Type of Stone: Spring Stone
Dimensions: 31 x 5 x 6 inches
Boet's works bring out the seemingly mundane events in the lives of women and children for the world to notice and celebrate. In this piece, a little girl of three years has completed a sack race at a sports day at the local preschool.
Though she has come last, her mother and the rest of the school rise up in jubilation, cheering and applauding her as she advances towards the finishing line. Her mother runs along her side cheering her up and, at the end of the race, lifts her up and throws her in the air, showering her with praises.
The little girl can't hide her gratitude as she beams with excitement, for at the age of three, she understands not failure but participation. The mother understands that affirmation is critical at this formative stage of her child. She needs to build her confidence to just enjoy the simple things that life can offer.
MORE ABOUT THE STONE:
Every sculpture is made from natural stone and vary slightly due to nature of stone and natural grain which is part of the stone. Some stone will contain inclusions, pits or fissures as a result of its geological formation. The natural recurring iron/seaweed strata lines in the stone give the stone its character and makes it unique.
Natural lines are colorful lines formed within the stone. These are not flaws, but rather signifies the authenticity of the product. Only skilled sculptors are able to work with the stone due its hardness. The stone can withstands harsh weather conditions and can be placed in a natural environment.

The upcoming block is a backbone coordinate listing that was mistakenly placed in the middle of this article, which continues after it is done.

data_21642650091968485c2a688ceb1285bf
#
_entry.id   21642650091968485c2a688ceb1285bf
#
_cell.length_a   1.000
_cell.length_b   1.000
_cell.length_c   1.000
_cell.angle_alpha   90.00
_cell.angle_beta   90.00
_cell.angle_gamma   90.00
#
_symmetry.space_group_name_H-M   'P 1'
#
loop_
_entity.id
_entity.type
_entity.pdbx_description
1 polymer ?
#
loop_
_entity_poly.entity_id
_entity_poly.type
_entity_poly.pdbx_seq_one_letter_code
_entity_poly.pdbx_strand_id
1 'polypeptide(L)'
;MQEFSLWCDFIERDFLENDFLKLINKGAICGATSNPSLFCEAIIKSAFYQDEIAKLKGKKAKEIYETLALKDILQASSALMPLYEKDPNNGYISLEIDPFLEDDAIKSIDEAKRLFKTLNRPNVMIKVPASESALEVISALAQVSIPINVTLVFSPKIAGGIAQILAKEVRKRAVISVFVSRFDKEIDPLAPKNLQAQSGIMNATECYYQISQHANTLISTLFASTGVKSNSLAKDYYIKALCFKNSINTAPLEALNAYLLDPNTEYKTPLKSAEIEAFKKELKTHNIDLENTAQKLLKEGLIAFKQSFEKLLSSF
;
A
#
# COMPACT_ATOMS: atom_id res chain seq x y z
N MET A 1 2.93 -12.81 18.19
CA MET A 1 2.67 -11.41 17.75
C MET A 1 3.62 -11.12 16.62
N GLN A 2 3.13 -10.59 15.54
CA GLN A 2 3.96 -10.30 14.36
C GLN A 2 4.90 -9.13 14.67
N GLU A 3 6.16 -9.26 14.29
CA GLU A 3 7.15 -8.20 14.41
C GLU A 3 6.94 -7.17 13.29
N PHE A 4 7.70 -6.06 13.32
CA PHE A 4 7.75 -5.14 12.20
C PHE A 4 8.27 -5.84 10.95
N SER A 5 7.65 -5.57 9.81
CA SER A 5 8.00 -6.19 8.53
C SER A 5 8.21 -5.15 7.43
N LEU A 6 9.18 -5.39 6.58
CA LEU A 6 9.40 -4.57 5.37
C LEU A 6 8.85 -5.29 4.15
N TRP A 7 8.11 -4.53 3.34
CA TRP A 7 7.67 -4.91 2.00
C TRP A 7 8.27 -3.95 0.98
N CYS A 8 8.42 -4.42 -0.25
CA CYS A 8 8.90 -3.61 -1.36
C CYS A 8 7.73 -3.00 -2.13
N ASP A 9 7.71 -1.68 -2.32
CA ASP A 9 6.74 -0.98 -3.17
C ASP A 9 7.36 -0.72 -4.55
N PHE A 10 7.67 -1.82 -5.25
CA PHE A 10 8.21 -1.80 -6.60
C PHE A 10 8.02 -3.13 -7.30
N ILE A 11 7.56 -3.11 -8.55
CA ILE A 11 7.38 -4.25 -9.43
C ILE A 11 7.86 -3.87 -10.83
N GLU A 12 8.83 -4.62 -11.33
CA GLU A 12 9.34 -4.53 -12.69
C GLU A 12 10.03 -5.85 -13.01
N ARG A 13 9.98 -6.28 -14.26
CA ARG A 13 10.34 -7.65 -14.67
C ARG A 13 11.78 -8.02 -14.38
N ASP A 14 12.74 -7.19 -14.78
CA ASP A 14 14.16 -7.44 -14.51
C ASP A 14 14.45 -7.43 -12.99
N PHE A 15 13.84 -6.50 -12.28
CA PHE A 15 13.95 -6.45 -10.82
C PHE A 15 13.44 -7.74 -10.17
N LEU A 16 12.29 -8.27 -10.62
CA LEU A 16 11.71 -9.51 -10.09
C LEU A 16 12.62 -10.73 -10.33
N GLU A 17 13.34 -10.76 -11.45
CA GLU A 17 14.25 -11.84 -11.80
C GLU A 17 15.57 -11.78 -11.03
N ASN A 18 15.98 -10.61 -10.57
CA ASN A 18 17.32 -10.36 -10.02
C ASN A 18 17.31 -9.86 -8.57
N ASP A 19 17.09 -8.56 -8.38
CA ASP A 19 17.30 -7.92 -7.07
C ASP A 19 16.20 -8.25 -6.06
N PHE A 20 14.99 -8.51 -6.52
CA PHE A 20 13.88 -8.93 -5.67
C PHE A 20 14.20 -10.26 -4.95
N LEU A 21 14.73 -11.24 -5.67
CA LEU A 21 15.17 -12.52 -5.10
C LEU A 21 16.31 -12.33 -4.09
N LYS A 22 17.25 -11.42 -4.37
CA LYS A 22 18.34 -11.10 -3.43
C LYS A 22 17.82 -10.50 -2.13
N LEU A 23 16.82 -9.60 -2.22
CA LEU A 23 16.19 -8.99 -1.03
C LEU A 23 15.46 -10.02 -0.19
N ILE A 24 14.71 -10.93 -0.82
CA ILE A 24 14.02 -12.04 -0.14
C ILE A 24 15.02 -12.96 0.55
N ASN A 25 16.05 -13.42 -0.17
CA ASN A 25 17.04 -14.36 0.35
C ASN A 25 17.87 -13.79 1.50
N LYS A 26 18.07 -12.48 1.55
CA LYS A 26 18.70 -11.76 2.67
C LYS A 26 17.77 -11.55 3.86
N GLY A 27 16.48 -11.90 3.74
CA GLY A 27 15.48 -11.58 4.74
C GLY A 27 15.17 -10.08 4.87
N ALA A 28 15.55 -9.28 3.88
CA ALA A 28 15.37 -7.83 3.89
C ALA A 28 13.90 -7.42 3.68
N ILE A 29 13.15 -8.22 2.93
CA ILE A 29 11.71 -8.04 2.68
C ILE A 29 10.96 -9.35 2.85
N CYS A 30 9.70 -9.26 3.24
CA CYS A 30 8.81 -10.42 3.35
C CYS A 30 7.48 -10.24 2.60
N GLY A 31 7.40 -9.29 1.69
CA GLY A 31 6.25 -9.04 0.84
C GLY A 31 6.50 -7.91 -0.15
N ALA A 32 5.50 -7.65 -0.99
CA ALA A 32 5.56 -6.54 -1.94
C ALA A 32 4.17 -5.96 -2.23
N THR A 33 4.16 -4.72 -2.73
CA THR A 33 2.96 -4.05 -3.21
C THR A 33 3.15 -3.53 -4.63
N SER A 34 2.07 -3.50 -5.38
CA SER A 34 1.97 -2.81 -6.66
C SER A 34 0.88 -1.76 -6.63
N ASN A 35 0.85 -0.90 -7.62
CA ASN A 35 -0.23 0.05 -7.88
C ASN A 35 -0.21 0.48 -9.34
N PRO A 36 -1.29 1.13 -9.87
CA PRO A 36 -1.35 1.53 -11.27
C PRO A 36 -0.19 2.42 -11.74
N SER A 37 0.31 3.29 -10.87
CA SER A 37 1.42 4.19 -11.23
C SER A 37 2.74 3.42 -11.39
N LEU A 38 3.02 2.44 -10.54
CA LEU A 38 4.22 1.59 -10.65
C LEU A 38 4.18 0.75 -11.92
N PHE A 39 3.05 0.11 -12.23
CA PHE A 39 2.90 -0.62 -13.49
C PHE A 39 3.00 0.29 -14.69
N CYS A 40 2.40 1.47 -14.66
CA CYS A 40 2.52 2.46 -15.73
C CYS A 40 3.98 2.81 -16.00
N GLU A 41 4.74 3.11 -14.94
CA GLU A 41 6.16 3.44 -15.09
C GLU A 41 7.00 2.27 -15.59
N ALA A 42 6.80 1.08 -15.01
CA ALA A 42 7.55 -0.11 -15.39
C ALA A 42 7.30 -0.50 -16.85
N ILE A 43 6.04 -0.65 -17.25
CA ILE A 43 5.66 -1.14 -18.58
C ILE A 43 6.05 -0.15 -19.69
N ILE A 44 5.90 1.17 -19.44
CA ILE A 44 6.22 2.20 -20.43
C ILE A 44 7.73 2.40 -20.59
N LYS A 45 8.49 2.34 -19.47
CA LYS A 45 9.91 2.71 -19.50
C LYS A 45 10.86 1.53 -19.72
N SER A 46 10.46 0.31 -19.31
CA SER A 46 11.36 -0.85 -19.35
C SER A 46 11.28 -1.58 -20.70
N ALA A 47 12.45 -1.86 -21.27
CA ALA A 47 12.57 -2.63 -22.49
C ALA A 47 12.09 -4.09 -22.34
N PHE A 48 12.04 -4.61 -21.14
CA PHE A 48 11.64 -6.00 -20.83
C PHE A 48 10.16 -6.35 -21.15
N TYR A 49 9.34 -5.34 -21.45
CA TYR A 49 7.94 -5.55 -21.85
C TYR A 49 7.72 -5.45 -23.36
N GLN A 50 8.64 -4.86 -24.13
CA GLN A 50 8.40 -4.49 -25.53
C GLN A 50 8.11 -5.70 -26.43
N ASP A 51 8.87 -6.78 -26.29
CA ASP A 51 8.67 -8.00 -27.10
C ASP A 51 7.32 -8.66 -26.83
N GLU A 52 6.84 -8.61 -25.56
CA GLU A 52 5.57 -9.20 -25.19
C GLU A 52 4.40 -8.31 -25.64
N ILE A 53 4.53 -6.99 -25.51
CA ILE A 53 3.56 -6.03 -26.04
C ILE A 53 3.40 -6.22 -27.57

NOTE: Typically your sculpture will ship within 2-3 days after you've placed your order.
A second generation artist born in 1977 of a Tonga mother and a Sena father, in Mhondoro, Zimbabwe. During secondary school, Boet went to live with his grandfather through whom he met, and was inspired by, renowned sculptor Tinashe Makaza.
He was also influenced by Samuel Masakwa, as well as some of Zimbabwe's best artists including Dominic Benhura, Ignatius Zhuwakiyi, and Garison Machinjili.
He started sculpting fulltime at the age of 20. In 2010 and 2012 he won awards at the prestigious National Arts Merit Awards (NAMA). Evident in almost every sculpture he carves is his love of women and children.
The most dedicated of artists display a high degree of integrity, never copying and still working entirely by hand, with spontaneity and a confidence in their skills, unrestricted by externally imposed ideas of what their "art" should be. Now, over fifty years on from the first tentative steps towards a new sculptural tradition, many Zimbabwean artists make their living from full-time sculpting and the very best can stand comparison with contemporary sculptors anywhere else.
The sculpture they produce speaks of fundamental human experiences - experiences such as grief, elation, humor, anxiety, and spiritual search - and has always managed to communicate these in a profoundly simple and direct way that is both rare and extremely refreshing.
The artist 'works' together with his stone, and it is believed that 'nothing which exists naturally is inanimate' - it has a spirit and life of its own. One is always aware of the stone's contribution in the finished sculpture and it is indeed fortunate that in Zimbabwe a magnificent range of stones are available from which to choose: hard black springstone, richly colored serpentine and soapstones, firm grey limestone and semi-precious Verdite and Lepidolite.Read More